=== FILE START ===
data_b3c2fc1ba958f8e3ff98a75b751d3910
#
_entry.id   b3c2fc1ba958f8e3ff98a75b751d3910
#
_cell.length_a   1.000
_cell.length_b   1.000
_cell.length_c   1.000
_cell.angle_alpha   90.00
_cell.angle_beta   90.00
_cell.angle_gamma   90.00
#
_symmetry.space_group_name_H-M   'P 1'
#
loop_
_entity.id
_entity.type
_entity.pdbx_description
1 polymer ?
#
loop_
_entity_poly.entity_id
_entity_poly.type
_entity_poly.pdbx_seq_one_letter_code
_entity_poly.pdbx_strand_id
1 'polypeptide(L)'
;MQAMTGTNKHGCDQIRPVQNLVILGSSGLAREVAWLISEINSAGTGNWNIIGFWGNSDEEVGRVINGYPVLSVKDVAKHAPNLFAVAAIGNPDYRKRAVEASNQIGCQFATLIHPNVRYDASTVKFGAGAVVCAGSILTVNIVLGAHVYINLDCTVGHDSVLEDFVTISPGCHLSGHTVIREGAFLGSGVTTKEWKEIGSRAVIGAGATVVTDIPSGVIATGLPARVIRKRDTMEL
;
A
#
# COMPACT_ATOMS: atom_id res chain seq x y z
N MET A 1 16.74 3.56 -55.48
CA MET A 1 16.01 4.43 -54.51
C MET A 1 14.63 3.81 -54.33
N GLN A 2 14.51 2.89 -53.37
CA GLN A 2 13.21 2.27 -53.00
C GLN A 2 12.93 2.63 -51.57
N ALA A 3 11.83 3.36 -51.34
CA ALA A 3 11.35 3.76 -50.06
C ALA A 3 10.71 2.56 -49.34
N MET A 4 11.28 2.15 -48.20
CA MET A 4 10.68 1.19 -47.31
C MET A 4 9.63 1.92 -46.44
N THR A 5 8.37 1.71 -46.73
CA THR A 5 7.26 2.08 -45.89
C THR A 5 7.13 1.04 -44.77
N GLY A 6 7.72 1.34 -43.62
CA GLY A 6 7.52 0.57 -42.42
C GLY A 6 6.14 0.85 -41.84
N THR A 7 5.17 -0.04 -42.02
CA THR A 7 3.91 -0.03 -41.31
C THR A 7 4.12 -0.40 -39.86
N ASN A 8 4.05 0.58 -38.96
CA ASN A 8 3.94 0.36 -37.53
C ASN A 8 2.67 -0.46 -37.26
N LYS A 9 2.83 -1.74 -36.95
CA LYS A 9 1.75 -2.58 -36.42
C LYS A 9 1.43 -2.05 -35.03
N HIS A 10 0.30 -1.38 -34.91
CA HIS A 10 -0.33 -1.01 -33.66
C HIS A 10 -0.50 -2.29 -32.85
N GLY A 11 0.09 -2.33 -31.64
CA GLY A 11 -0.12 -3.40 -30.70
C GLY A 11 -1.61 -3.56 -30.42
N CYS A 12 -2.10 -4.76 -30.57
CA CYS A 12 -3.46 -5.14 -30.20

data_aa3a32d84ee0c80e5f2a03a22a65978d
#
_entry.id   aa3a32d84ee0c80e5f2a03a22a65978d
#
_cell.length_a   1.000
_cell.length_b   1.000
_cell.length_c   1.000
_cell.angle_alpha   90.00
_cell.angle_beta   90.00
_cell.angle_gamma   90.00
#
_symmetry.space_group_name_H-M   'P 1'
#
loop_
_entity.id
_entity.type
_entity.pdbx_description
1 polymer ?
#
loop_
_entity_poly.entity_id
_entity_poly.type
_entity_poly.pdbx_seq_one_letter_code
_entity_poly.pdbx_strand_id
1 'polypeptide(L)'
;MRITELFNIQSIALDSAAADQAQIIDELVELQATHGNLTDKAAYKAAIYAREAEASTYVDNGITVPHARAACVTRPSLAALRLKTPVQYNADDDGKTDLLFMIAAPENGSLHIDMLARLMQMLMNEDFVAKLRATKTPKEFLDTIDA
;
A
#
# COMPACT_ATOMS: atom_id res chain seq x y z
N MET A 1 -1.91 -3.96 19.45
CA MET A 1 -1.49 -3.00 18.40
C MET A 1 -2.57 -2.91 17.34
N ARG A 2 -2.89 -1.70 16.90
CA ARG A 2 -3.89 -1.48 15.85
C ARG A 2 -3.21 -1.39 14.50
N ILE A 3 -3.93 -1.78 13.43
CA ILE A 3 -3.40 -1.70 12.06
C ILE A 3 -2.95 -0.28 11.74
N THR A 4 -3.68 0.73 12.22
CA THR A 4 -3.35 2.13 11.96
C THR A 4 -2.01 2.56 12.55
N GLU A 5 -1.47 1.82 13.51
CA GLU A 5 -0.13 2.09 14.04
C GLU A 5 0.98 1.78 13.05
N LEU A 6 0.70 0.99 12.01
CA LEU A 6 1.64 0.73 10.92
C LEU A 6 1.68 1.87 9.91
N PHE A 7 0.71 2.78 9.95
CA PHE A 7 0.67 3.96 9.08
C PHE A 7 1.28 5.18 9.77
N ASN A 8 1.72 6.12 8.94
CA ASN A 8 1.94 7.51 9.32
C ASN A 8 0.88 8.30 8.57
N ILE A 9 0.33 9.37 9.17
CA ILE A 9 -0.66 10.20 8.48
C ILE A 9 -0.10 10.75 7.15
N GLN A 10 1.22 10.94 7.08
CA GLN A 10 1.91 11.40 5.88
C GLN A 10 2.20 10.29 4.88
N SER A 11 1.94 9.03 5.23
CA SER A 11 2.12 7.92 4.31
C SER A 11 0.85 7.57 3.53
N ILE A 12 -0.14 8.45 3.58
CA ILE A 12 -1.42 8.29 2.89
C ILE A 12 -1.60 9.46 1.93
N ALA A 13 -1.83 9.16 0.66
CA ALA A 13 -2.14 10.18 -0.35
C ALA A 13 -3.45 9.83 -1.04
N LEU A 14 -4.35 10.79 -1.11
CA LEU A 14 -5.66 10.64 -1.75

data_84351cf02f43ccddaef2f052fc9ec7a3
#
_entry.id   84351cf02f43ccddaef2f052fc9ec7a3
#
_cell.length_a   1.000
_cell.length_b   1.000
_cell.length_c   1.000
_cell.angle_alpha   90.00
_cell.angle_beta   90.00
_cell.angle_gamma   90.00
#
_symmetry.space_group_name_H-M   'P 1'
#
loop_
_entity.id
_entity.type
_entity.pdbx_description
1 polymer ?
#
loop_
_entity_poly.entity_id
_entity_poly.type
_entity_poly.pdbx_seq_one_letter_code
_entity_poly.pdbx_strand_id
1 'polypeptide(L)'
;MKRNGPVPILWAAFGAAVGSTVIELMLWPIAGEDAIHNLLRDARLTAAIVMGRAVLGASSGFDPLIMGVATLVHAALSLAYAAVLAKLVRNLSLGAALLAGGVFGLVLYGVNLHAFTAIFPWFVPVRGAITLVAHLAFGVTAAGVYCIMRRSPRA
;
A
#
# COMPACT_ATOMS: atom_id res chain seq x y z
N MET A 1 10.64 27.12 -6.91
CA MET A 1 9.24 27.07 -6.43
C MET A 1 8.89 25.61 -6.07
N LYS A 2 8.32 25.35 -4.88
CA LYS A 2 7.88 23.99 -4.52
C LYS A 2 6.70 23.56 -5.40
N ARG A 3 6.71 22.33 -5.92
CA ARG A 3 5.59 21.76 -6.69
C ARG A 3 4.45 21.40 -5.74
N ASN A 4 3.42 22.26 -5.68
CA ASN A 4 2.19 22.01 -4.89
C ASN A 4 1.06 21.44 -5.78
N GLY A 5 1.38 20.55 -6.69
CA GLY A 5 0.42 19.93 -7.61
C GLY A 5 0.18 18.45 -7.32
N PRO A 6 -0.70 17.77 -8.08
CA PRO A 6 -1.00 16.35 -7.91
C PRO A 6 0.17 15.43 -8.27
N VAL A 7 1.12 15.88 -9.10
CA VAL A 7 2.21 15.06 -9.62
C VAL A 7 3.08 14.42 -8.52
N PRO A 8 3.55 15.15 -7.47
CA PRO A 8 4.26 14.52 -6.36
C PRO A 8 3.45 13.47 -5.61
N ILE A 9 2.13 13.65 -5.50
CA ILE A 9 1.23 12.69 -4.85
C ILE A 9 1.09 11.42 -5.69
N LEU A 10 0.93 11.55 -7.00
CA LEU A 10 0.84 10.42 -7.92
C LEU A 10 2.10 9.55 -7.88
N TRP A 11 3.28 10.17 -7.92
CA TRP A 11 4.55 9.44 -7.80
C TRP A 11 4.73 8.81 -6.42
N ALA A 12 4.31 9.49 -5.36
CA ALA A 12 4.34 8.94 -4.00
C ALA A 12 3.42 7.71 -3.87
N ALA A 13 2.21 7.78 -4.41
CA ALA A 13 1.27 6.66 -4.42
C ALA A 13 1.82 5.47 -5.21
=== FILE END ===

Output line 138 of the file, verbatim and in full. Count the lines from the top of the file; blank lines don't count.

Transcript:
#